Reducing food waste benefits Canada's economy, environment and local communities. The wasting of edible food costs us at least $31 billion every year, in production, shipping and lost market value, according to research by VCM International (2014). Greenhouse gas emissions from the disposal of organic material in landfills are estimated to account for 4% of the national greenhouse gas inventory, according to Environment Canada, and food waste is more than half of all organics disposed of nationwide.
Diverting food waste from dumps, therefore, would help Canada reach its goal of reducing greenhouse gas emissions by 30% by 2030—and prevent the waste of water, energy and land used to produce this food. Nutritious food, diverted from waste, would also help charities that serve Canadian households via community kitchens and gardens, nutrition programs, food banks, food hubs, and other channels.
Inefficiencies in the supply chain account for about half of all food waste in this country; consumers account for the rest. Causes run the gamut from technological limitations in equipment and packaging to risk perception and wasteful behaviour among employees, managers and consumers, according to Provision Coalition (2014).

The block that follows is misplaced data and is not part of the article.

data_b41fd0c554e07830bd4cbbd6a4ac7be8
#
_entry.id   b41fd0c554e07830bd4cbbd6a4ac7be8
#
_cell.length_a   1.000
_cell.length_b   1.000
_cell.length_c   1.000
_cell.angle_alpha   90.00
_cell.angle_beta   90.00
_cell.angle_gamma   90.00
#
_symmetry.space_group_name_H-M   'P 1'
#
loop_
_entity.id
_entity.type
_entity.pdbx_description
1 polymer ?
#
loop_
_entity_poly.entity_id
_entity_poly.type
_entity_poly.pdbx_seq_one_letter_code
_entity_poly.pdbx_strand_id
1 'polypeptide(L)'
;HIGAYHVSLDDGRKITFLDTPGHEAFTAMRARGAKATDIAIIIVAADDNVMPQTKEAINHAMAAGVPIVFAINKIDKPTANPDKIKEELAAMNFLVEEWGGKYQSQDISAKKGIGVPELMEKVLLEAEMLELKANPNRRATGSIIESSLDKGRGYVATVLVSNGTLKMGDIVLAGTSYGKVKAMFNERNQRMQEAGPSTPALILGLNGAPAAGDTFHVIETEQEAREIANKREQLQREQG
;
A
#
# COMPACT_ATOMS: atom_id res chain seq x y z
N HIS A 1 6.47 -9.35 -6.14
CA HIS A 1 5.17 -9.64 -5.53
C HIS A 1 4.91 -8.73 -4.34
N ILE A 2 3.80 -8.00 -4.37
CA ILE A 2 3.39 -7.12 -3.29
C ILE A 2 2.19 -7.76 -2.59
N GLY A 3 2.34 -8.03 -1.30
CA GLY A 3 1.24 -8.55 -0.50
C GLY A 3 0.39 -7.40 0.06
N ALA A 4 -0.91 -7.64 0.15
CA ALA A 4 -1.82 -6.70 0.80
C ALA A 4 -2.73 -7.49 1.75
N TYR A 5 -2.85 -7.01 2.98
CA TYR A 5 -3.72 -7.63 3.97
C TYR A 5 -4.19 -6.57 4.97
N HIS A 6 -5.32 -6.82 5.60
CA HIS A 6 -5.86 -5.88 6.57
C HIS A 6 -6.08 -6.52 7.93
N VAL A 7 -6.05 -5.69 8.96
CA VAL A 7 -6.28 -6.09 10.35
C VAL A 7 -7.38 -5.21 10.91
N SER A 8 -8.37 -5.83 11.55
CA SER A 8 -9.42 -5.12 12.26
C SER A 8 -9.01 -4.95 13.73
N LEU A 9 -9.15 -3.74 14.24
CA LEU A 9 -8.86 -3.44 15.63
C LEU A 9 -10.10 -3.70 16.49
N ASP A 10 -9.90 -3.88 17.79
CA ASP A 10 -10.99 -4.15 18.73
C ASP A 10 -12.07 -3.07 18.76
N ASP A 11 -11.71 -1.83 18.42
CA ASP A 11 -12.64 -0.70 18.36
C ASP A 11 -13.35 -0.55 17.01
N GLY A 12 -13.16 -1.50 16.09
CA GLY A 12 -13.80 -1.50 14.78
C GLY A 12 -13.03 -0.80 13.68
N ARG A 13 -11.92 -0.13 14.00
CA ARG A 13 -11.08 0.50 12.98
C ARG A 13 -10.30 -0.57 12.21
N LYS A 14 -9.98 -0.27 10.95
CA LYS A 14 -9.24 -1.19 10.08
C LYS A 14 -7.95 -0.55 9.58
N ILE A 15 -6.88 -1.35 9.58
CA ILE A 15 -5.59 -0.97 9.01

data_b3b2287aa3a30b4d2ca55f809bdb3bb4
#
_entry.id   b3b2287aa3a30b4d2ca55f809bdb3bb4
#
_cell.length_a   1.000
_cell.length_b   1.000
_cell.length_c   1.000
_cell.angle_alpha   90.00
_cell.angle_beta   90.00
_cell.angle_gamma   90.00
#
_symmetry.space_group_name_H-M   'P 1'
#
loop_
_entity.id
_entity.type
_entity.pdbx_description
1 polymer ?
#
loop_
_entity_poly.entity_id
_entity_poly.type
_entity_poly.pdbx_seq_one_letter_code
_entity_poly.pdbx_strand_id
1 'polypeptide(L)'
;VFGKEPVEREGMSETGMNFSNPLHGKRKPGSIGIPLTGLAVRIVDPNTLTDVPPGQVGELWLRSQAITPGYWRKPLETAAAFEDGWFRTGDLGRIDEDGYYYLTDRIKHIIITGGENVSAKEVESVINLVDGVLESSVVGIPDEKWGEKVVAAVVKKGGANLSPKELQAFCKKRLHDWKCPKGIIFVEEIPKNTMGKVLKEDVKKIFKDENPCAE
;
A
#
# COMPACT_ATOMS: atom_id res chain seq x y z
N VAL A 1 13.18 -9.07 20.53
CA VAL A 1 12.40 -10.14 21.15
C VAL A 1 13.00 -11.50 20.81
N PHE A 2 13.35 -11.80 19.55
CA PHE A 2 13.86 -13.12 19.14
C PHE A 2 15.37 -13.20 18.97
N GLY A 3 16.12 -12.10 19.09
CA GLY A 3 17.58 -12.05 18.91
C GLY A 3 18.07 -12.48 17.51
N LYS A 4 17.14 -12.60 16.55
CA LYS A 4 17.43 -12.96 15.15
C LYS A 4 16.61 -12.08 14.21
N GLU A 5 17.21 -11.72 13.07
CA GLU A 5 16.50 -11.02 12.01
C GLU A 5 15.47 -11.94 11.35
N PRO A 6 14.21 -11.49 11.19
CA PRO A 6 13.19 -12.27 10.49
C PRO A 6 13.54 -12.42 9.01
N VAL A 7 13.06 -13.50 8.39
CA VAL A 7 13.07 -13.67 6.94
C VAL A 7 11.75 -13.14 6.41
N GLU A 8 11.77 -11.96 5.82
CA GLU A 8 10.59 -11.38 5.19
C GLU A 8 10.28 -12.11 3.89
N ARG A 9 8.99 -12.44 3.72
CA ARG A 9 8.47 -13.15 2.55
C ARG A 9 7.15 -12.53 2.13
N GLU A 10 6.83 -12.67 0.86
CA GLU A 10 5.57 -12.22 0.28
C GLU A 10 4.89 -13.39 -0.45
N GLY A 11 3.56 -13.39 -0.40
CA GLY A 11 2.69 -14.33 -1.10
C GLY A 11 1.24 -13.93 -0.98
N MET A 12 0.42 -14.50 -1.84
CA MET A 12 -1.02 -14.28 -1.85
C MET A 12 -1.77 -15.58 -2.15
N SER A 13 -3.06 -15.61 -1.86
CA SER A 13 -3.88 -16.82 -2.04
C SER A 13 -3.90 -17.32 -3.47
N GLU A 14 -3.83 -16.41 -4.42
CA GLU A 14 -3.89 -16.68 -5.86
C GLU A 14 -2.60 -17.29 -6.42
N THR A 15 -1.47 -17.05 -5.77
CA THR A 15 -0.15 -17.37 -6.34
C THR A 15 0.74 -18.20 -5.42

Studies also show that collaborative approaches across different sectors – by managers, employees, suppliers, service providers, consumers, food banks, regulators, etc. – produce the best results in reducing food waste. These can take the form of education, information-sharing, pilot studies and advocacy for legislative and regulatory reform, among other approaches.
With this in mind, the National Zero Waste Council’s Food Working Group brings together representatives of key sectors to collaborate in the development of policies, actions and harmonized approaches that address “avoidable” food waste, nationally. This includes recent advocacy for a federal government tax incentive to encourage the donation of larger volumes of edible food to charities offering public assistance.